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Health official: 30% of Carroll County residents at least partially vaccinated against COVID

About 30% of Carroll County residents — more people than could fit into Oriole Park at Camden Yards — have been at least partially vaccinated against COVID-19 as more and more people are becoming eligible and getting shots.

According to Carroll County Health Department statistics that Health Officer Ed Singer shared during Thursday’s Board of Commissioners meeting, 51,526 county residents have received at least one dose of the vaccine. Health Planner Maggie Kunz told the Times that 29,752 Carroll countians are fully vaccinated.

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“I’m expecting that to exponentially increase as more vaccine becomes available,” Singer said. “We’re making progress.”

At 30%, which translates to about 38% of residents who are over 18, Carroll is doing a little better than Maryland as a whole. State health officials said Thursday that 1.75 million residents have received at least one dose and that more than 1 million Marylanders (16.6% of the state’s total population) have now been fully vaccinated.

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Singer said the Carroll health department is now scheduling and vaccinating those falling into Phase 2B of the state’s vaccine distribution list, including anyone 16 and over with underlying health conditions that increase the risk for severe COVID-19 illness, such as cancer, kidney disease, diabetes and Down syndrome among others.

Beginning next week, the health department will begin scheduling for Phase 2C, including individuals who are 55 to 59 years old as well as workers in critical fields such as construction and food services. They will be able to start receiving shots April 13, based on vaccine availability.

The 51,526 number doesn’t include the 488 that Singer said were vaccinated Wednesday at a clinic in Taneytown or the 1,700 or so who were to be vaccinated Thursday or Friday at two Westminster clinics. Last week, the health department administered 2,471 doses, an all-time high, and this week expects more than 2,000.

The health department has administered about 27,500 doses. That means some 24,000 county residents were vaccinated at work, a pharmacy or a state-run mass site, such as those at M&T Bank Stadium in Baltimore or the outlets at Hagerstown.

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Based on health department figures, 77.9% of Carroll countians age 75 or older have been vaccinated and Singer said that number would be well over 80% by the end of the week. The number of Carroll residents age 65 or older who have been vaccinated is 71.5%. In terms of equity, 84.9% of Black people older than 75 have been vaccinated, but only 33.8% of Hispanic people have been vaccinated. Singer said he has been working with groups to find ways to “reach out to our Hispanic population, so we can get everybody access to the vaccine.”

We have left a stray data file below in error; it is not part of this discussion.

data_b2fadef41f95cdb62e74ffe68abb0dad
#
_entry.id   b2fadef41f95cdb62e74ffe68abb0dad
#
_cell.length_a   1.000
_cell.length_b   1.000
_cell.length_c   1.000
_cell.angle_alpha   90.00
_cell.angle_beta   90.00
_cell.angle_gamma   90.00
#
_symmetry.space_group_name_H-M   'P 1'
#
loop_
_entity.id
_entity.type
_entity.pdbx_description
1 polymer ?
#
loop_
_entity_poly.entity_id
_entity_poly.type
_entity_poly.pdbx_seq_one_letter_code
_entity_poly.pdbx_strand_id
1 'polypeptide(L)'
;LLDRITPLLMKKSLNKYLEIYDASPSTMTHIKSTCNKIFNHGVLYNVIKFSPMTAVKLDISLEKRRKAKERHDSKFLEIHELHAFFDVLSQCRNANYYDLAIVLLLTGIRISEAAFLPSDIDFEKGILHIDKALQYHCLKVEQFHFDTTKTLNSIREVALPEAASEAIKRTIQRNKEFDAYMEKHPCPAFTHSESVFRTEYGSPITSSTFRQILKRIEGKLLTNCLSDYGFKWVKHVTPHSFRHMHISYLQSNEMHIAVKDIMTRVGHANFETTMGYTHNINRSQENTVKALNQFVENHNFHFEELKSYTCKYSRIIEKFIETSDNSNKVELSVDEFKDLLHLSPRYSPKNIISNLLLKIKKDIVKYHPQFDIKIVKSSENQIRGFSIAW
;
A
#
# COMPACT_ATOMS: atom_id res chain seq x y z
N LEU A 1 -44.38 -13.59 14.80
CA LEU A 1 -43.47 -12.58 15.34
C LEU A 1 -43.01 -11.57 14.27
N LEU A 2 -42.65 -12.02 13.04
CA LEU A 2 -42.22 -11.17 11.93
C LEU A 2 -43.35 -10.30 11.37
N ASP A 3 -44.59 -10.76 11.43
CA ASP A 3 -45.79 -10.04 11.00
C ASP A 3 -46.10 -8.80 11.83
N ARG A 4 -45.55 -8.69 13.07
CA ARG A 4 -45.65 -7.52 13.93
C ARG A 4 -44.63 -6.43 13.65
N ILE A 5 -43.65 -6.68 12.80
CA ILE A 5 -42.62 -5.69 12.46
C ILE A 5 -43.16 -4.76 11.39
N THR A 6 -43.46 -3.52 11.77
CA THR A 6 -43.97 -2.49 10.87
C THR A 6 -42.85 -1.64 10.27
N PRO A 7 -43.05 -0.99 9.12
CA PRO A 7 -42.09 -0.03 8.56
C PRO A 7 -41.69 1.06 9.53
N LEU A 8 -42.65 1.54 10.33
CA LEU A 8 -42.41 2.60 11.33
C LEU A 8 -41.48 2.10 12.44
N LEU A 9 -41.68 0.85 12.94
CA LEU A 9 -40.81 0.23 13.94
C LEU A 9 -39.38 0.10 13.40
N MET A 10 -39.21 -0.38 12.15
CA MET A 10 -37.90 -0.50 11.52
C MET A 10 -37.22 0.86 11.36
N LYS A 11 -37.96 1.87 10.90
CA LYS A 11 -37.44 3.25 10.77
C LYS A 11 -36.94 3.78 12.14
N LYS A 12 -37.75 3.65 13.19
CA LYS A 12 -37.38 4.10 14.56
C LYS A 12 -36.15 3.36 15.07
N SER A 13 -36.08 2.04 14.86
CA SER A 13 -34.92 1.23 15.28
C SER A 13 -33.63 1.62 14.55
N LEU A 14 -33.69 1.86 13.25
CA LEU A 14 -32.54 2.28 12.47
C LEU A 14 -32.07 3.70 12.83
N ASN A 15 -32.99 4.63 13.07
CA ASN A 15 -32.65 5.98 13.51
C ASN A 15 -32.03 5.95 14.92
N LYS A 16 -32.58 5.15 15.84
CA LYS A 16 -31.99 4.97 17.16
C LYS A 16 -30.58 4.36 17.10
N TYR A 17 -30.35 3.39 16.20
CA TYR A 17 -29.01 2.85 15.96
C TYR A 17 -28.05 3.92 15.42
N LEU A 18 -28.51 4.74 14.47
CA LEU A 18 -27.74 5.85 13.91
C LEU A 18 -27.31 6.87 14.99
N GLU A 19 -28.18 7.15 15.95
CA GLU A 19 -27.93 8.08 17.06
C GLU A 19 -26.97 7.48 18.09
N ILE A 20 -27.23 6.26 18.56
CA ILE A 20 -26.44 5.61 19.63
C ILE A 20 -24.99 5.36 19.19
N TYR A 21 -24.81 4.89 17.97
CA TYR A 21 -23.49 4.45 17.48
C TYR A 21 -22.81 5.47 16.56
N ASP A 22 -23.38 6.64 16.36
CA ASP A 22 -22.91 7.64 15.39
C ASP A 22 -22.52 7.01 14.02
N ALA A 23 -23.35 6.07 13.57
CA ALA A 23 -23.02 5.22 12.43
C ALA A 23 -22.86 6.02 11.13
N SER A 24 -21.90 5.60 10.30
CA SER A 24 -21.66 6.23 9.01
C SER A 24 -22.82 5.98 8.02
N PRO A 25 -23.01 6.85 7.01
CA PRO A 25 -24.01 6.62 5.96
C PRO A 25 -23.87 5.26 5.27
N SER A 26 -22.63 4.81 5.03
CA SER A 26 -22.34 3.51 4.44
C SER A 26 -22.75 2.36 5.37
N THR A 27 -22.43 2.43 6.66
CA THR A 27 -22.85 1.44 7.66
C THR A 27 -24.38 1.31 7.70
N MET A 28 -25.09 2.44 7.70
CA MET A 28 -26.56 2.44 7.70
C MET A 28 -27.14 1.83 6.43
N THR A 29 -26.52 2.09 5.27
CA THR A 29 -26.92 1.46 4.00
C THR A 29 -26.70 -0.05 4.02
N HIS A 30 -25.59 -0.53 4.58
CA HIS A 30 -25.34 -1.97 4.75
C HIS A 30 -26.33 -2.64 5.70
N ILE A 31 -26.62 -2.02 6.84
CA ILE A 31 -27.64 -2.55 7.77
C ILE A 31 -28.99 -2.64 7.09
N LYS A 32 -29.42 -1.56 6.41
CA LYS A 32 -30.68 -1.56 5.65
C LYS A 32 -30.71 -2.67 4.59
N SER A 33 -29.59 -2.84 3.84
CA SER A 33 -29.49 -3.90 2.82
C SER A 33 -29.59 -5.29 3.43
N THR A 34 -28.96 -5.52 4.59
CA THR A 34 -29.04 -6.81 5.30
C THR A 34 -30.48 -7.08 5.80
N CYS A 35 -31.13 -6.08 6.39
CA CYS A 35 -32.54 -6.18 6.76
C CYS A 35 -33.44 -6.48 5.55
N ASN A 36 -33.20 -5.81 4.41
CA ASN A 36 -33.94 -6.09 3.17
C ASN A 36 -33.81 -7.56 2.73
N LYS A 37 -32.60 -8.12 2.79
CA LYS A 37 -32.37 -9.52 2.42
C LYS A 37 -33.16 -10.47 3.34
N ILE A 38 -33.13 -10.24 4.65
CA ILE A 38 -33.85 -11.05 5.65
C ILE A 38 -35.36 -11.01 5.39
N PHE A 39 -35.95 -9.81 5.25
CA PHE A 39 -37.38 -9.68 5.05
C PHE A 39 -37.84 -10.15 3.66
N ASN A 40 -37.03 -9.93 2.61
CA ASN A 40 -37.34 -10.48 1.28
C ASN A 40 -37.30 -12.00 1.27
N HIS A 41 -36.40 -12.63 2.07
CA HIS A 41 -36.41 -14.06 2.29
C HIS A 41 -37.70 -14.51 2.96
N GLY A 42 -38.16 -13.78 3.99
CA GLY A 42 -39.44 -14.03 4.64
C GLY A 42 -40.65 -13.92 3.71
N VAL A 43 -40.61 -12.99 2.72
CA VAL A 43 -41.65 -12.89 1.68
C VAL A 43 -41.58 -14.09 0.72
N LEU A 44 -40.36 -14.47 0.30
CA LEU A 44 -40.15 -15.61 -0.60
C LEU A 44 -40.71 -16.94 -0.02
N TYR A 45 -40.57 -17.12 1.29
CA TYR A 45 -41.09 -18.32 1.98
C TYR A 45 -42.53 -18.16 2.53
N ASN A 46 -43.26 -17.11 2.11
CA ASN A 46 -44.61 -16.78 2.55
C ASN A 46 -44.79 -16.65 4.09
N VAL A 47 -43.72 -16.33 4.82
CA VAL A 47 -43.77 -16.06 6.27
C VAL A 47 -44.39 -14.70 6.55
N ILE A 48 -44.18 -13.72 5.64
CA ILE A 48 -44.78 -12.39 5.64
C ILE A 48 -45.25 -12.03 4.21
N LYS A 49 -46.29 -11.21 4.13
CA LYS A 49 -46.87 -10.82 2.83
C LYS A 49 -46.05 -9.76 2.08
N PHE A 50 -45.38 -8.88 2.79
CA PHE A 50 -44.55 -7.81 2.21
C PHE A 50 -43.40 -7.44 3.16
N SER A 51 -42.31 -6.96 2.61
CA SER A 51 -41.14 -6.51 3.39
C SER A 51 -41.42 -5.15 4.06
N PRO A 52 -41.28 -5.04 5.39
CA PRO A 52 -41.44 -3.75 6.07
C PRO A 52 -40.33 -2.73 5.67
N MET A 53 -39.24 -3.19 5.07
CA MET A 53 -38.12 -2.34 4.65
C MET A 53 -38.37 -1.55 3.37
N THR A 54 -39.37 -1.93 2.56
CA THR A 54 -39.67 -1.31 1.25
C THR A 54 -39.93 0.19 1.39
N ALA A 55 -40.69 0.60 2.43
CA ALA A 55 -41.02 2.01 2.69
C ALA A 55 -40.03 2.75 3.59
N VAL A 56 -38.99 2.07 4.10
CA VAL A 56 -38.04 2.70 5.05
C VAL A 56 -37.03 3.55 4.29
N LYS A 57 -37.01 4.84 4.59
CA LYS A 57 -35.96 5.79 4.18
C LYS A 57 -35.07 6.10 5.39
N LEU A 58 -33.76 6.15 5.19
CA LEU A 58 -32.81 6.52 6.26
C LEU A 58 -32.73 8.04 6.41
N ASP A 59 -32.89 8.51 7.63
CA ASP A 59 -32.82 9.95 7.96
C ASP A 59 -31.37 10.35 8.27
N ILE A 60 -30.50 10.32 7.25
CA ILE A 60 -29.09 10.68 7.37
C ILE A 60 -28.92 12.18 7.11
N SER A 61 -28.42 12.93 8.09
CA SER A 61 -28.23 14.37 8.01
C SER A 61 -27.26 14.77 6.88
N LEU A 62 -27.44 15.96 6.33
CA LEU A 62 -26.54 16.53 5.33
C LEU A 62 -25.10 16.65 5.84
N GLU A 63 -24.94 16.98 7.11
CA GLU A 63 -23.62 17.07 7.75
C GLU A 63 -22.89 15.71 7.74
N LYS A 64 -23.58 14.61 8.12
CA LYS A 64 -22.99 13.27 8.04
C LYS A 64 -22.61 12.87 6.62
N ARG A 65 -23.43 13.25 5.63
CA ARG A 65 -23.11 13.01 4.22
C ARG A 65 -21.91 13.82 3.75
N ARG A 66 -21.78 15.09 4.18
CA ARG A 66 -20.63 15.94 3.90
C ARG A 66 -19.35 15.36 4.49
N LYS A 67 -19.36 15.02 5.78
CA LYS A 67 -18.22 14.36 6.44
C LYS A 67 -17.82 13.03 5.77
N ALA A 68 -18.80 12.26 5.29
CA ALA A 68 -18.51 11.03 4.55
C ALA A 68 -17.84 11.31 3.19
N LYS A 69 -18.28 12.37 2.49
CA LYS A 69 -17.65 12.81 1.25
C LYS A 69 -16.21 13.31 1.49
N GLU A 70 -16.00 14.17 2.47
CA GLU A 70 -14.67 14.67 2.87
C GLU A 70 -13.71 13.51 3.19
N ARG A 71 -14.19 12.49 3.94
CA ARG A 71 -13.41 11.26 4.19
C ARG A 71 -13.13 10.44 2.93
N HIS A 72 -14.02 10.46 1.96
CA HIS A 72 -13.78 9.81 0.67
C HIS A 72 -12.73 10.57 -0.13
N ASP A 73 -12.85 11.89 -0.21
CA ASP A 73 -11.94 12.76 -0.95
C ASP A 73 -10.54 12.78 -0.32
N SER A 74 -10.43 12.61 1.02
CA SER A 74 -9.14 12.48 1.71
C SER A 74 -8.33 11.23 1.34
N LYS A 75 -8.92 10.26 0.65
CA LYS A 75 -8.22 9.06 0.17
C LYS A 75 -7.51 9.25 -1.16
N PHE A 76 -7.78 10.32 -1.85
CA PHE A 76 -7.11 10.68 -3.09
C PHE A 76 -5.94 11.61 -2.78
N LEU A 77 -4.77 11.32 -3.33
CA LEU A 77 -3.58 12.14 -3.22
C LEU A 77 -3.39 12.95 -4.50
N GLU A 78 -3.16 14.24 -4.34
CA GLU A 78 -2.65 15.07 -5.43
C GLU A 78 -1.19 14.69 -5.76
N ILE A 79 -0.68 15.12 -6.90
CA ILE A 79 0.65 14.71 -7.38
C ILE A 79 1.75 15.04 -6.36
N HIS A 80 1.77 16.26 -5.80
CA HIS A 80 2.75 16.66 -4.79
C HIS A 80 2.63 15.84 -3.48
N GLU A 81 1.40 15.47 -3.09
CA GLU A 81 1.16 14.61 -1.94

Singer said they are seeing older people at clinics who were initially reluctant to be vaccinated and are now changing their minds and getting the shot after finding that friends and neighbors have been vaccinated. For those still concerned about the vaccine’s efficacy or side effects, he said, “There’s really no reason for people not to get vaccinated at this point.”

While the studies and statistics are important, Singer said, he also shared some real-life anecdotes and tangible examples that underscore the importance of the vaccination. Singer said, throughout the course of the pandemic, what the health department has seen in most cases is when one member of a household becomes infected, everyone in the household becomes infected.

“What we’ve been seeing recently with people who are fully vaccinated, the people in the household are getting it, but the people who are vaccinated are not getting it and not having any symptoms,” he said. “These vaccines are very effective.”

Commissioner Richard Weaver, R-District 2, asked Singer if the county would be getting any more of the single-dose Johnson & Johnson vaccine.

Singer said typically the county is getting only the Moderna vaccine from the state and that the Pfizer vaccine procured in a deal with LifeBridge Health will be used by the end of the week. He said they received and administered 300 doses of the Johnson & Johnson vaccine when it was introduced several weeks ago and that they received another 200 doses this week.

“We’re trying to use [the Johnson & Johnson vaccine] strategically,” Singer said, noting they are targeting populations where it is difficult to get people to return for a second shot, such as those who are experiencing homelessness. He said physicians offices and mass vaccination sites are likely to be receiving more Johnson & Johnson vaccine from the state.

Commissioner Eric Bouchat, R-District 4, asked about side effects, noting that two weeks ago Winfield Elementary School had to be closed because so many teachers were out the day after receiving their second vaccine dose.

“Unfortunately, all the people at the facility got their doses at the same time,” Singer said, referring to the Winfield situation. “Some people aren’t seeing any effects. Some people are seeing side effects, giving them COVID-like symptoms but obviously not giving them COVID.”

He said most of the side effects are associated with the second dose, although for people who have previously been infected with COVID-19, the side effects come after the first dose. At any rate, Singer said worries about side effects shouldn’t keep anyone from getting vaccinated.

“It’s certainly better to have side effects from the vaccine than ending up in the hospital or dying of COVID,” Singer said. “Much like the masks, they’re [just] a little bit of an inconvenience.”

Baltimore Sun reporter Alex Mann contributed to this article.

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